AWB Health Care Forum looks at impact of Affordable Care Act on business; new report shows state’s health care sector faces major challenges
BELLEVUE — Concern about the ways in which federal health care reform will drive up costs for Washington employers dominated discussion today during a forum hosted by the Association of Washington Business.
More than 200 people attended the 2012 AWB Health Care Forum at the Hilton Bellevue hotel, including dozens of representatives of small- and medium-sized businesses.
In addition to higher costs, business leaders expressed concern about the number of unanswered questions relating to the health care law and Washington’s new Health Benefit Exchange.
“How can we afford this?” moderator Jeff Gingold, managing attorney at Gingold Law Firm, asked a panel of state legislators, Health Benefit Exchange board members and business owners. “Is there a cost-effective way of doing this without saddling taxpayers with the cost into the indefinite future?”
The concerns mirrored those found in a new report released Tuesday at the forum. The report, “The State of Health Care in Washington State,” reveals an industry that’s vital to the state’s economy and yet one that’s facing numerous challenges, including a thicket of regulation, skyrocketing costs and a looming workforce shortage.
It’s the second in a series of reports from AWB and its nonprofit affiliate, the AWB Institute, examining the health of various Washington industry sectors. It is the result of a two-month listening tour conducted this spring with health care-related employers throughout the state.
Key trends identified in the report include:
- Over-regulation is driving health-care employers to dedicate staff to regulatory compliance, detracting from patient care.
- Costs are out of control for a variety of reasons, including inadequate reimbursement from federal programs, an increase in uncompensated care, fraudulent billing practices, defensive medicine, and a lack of knowledge on the part of consumers.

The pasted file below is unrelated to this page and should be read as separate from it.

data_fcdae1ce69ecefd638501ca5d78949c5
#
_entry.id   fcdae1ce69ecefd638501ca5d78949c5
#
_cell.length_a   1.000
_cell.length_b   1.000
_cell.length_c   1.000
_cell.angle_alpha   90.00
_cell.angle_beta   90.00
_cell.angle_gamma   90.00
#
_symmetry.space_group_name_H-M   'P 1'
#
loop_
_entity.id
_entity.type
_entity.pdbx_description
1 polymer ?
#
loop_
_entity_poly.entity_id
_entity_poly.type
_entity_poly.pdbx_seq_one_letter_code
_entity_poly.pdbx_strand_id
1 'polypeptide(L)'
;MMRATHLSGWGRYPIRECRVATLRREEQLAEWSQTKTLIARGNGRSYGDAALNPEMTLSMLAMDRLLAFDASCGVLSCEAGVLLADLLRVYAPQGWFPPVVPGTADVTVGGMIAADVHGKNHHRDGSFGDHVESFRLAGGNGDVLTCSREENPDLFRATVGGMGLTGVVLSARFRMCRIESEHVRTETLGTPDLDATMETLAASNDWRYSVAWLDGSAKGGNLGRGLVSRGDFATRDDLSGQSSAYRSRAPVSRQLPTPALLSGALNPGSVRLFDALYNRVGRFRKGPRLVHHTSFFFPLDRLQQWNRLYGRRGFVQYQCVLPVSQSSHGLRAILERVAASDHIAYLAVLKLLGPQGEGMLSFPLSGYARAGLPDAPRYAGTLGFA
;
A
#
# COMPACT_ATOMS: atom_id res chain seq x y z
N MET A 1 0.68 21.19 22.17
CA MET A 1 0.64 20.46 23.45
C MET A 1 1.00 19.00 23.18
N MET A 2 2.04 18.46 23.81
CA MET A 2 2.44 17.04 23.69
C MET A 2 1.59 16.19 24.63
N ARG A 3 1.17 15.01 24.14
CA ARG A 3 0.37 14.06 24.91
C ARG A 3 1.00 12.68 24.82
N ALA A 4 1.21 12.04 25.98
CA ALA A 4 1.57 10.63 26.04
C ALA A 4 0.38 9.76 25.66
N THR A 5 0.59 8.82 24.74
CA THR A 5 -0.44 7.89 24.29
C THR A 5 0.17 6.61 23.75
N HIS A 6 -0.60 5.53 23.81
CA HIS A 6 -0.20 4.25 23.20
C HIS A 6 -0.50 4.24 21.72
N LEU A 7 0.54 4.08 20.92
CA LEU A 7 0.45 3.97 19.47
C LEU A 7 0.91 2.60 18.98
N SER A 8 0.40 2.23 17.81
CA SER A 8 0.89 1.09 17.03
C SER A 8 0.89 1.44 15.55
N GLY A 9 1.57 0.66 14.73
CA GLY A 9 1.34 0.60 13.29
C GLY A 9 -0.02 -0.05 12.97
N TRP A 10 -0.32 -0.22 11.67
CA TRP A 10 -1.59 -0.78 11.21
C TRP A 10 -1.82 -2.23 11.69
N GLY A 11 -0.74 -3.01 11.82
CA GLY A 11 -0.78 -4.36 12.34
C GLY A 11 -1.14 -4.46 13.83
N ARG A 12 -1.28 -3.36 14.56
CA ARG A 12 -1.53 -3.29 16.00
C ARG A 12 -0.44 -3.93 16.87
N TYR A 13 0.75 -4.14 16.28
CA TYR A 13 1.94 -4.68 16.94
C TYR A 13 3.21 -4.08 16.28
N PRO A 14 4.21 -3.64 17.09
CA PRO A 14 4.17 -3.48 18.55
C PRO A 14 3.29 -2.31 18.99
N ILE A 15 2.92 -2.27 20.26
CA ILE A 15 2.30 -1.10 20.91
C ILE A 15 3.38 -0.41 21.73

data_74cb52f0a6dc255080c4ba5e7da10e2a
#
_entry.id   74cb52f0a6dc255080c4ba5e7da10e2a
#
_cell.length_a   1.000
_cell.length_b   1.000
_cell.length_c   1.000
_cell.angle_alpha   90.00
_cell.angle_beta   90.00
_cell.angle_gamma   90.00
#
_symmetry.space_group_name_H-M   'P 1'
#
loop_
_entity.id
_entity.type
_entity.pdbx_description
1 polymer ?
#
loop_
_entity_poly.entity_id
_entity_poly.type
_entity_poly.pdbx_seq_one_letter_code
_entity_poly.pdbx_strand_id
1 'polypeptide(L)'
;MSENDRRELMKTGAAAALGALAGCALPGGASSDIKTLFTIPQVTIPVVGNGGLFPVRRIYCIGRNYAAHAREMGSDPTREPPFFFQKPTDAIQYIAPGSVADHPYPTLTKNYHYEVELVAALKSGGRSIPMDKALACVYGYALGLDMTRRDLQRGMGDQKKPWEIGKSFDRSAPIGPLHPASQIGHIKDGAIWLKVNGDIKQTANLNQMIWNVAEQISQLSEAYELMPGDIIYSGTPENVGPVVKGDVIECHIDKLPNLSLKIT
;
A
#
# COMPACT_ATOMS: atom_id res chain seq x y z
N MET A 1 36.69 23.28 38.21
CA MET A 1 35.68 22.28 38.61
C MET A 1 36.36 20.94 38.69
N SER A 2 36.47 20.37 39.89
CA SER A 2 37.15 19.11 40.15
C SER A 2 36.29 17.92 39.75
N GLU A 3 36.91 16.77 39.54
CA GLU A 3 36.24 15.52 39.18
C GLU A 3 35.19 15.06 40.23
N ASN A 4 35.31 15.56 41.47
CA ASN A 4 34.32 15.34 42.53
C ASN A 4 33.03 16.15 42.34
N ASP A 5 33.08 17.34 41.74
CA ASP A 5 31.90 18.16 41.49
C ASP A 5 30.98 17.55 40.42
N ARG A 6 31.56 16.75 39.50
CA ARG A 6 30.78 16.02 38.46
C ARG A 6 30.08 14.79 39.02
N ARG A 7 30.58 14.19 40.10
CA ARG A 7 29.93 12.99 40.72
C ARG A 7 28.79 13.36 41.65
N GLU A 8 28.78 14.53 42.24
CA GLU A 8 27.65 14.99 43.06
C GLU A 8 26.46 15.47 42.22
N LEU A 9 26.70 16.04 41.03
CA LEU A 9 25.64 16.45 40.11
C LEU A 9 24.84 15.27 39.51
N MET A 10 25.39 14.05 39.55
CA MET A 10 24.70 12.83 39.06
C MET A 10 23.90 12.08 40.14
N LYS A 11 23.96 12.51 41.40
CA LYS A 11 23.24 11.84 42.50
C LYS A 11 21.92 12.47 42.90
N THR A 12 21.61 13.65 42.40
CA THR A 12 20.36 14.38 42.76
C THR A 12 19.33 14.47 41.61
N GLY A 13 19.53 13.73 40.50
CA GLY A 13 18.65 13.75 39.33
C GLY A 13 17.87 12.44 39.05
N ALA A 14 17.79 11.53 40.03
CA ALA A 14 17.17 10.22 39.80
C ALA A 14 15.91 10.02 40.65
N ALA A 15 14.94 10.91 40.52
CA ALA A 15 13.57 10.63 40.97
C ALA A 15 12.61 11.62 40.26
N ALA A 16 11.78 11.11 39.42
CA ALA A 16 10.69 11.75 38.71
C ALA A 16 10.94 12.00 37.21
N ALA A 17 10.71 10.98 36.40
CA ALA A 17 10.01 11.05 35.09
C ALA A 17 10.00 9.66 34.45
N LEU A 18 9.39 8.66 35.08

- A workforce shortage — postponed by the weak economy — is looming as the aging of the baby boomer generation leads to more retirements and an increase in demand for health care services.
Tuesday’s forum included in-depth discussion of these and other challenges facing employers, as well as ways employers can help shape the creation of the Health Benefit Exchange.
Although many details remain to be decided, it appears that the exchange will wipe out existing health plans for small employers, increasing cost and limiting choice for consumers.
“Washington business leaders were hoping a state Health Benefit Exchange would lead to more competition and lower costs, but the direction in which it is moving will deliver just the opposite,” said Gary Chandler, AWB’s vice president of government affairs.
Chandler called on employers to contact their elected representatives and tell them that Washington needs to maintain a vibrant health care insurance market outside of the state exchange.
The forum featured Hadley Heath, senior policy analyst with the Independent Women’s Forum; Neil Trautwein, vice president and employee benefits policy counsel with the National Retail Federation; state Sen. Linda Evans Parlette, R-Wenatchee; state Rep. Eileen Cody, D-Seattle; Don Conant, general manager of Valley Nut & Bolt Company; Phil Dyer, senior vice president, Healthcare Management Services, Kibble & Prentice; and Steve Neighbors, CEO, Terra Staffing.
About the Association of Washington Business
Formed in 1904, the Association of Washington Business is Washington’s oldest and largest statewide business association, and includes more than 8,000 members representing 700,000 employees. AWB serves as both the state’s chamber of commerce and the manufacturing and technology association. While its membership includes major employers like Boeing, Microsoft and Weyerhaeuser, 90 percent of AWB members employ fewer than 100 people. More than half of AWB’s members employ fewer than 10. For more about AWB, visit www.awb.org.